Stress & Your Cat’s Bladder: Understanding Feline Idiopathic Cystitis

August 24, 2018
cat health
feline idiopathic cystitis

Feline idiopathic cystitis (FIC) is a condition of the bladder that is thought to occur in connection with stress and anxiety. There may be factors in the home that are causing stress and anxiety, but these may be subtle, or unexpected, as FIC cats often have a low tolerance for even the smallest stressors. The bladder wall becomes inflamed, and bleeding may occur. The cat experiences bladder discomfort and pain, similar to that associated with urinary tract infections in humans.

This condition is diagnosed based on exclusion of all other medical problems. The clinical signs associated with FIC often mimic other severe, possibly life threatening problems, so seek veterinary assistance right away! Your veterinarian will help you determine whether your cat is suffering from medical issues by performing a physical examination, as well as several laboratory tests. These include blood and urine testing, x-rays and sometimes ultrasound imaging.

Treatment for FIC should include management of pain during active episodes. One major treatment goal is to identify stressors in the cat’s life and to seek ways to reduce stress and anxiety. Your veterinarian may suggest medications that help reduce anxiety, but these alone will not resolve repeat episodes of FIC.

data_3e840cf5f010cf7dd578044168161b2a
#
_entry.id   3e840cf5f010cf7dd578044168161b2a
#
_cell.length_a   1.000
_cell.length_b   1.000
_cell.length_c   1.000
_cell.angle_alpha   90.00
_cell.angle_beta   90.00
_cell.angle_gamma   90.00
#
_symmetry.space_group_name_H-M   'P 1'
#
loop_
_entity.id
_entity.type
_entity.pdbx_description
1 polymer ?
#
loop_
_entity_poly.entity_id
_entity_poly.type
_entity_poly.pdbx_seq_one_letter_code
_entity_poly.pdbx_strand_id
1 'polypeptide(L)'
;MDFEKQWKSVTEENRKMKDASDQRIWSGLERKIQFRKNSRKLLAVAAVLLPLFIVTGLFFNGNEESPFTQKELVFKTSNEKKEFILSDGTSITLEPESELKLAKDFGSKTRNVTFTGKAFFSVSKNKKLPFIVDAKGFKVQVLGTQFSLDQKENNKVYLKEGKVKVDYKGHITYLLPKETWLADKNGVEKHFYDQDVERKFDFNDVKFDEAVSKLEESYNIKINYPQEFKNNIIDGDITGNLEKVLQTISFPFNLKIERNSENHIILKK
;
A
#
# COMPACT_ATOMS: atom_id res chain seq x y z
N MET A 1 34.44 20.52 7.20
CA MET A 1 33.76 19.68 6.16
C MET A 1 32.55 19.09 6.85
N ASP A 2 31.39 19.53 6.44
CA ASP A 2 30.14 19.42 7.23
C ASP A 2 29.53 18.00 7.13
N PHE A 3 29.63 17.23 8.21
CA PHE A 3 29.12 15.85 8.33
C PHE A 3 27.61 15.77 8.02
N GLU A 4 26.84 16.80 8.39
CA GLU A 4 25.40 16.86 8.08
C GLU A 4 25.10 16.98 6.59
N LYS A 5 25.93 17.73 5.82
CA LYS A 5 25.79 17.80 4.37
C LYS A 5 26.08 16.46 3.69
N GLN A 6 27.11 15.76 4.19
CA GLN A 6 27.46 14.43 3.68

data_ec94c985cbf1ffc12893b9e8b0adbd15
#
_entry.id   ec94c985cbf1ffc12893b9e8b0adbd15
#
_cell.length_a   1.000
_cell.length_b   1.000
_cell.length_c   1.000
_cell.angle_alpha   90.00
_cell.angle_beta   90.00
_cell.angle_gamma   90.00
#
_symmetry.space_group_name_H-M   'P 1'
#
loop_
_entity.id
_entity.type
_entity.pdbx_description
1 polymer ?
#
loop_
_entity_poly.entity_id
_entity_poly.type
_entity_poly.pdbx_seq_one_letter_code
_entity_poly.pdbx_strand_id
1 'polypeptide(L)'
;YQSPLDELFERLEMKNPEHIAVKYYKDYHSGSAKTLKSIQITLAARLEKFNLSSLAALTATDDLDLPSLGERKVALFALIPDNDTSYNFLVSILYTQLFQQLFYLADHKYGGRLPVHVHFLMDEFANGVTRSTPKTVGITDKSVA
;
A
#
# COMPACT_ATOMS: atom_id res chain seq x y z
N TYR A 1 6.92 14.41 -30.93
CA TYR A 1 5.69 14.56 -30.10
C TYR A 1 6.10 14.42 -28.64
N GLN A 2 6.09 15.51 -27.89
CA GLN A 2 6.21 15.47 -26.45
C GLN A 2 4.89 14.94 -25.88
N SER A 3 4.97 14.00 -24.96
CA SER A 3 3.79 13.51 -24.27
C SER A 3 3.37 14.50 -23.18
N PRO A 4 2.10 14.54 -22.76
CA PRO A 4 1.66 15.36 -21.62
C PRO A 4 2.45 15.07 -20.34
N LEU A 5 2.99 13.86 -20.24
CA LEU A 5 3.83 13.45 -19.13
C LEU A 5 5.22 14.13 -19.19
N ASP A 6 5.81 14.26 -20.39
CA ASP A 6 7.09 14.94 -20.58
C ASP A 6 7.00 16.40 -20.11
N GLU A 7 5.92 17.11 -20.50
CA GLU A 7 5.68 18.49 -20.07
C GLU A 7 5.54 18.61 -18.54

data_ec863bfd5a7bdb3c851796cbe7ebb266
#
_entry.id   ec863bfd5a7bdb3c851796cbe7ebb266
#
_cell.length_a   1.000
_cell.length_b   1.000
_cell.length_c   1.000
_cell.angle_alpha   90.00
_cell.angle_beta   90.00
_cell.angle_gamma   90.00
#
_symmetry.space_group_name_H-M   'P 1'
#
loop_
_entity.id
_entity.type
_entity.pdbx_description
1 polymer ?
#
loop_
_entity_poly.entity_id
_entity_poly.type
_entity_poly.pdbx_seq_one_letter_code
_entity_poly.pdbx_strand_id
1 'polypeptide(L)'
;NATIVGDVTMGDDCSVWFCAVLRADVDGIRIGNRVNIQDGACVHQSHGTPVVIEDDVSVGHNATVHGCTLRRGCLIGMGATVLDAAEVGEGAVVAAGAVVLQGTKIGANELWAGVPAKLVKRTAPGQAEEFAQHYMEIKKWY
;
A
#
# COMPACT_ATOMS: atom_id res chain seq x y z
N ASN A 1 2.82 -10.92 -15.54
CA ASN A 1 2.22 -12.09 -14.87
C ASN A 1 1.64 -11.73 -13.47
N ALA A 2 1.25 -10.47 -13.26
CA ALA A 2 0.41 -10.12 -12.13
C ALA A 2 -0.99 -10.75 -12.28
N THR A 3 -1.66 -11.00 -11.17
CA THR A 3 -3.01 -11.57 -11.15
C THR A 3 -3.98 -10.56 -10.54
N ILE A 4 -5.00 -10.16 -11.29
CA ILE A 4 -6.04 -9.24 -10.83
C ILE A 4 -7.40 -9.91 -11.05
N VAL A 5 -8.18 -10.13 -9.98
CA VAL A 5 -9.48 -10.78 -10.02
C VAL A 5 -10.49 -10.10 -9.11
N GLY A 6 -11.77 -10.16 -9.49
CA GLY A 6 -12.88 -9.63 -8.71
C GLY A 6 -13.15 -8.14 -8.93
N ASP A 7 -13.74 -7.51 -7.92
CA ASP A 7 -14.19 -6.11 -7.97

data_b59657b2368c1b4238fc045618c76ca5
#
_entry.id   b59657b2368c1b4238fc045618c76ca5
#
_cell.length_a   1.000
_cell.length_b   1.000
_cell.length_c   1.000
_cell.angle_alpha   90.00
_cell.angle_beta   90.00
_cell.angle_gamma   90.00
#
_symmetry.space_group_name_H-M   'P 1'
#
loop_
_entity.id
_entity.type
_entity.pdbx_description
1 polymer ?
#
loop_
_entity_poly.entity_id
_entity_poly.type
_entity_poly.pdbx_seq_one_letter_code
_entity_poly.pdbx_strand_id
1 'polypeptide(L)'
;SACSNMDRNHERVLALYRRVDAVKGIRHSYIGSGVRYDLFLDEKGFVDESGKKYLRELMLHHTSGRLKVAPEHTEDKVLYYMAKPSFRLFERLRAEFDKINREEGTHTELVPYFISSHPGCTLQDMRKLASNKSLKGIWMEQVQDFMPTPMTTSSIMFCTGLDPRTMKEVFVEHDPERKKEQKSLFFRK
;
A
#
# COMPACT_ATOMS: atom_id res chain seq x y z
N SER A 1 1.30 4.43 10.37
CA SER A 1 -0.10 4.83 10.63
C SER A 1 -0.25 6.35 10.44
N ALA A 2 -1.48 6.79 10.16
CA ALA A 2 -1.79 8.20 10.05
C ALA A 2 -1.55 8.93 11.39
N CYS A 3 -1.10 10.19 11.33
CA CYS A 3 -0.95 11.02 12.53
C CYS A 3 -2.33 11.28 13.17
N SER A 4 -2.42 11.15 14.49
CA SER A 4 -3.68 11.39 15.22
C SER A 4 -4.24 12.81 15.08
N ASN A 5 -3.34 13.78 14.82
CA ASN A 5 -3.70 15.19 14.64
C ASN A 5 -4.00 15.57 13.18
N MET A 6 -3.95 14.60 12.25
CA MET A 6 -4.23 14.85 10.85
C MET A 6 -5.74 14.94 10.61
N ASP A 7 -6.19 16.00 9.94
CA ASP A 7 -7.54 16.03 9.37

Diet can play an important role in management of FIC. Dietary modification should include providing a veterinary prescription diet that is formulated to promote urinary tract health. These diets are intricately formulated to generate a balanced urinary pH, to reduce inflammation and to increase water intake. Increasing water intake can also be accomplished by encouraging consumption of canned urinary prescription diets. Addition of small amounts of water to the canned food may also be helpful.

Prescription urinary diets may also contain ingredients that safely reduce anxiety, thus helping to limit recurrent episodes of FIC. These ingredients include milk protein hydrolyzate, L-tryptophan and nicotinamide. Your veterinarian will help you select the best food option for your cat.

Your veterinarian will work with you to identify causes of stress. These stressors can be subtle, and there is often more than one. Persistence and dedication to identifying and resolving these issues is needed!

Some examples of potential stressors in the home

  • Insufficient resources to meet the needs of cats in the household
  • Cats in the household that don’t get along
  • Other pets, new pets
  • Movement of people into or out of the household
  • Changes in routines

Without addressing the identified stressors in the household, episodes of FIC will likely continue to occur. This can be challenging, but together with diet and in some situations, anti-anxiety medications, you and your veterinarian can succeed at decreasing your cat’s stress levels and improving bladder health.

This article was sponsored by Hill’s Pet Nutrition and written by feline specialist Dr. Kelly St. Denis, MSc, DVM, DABVP

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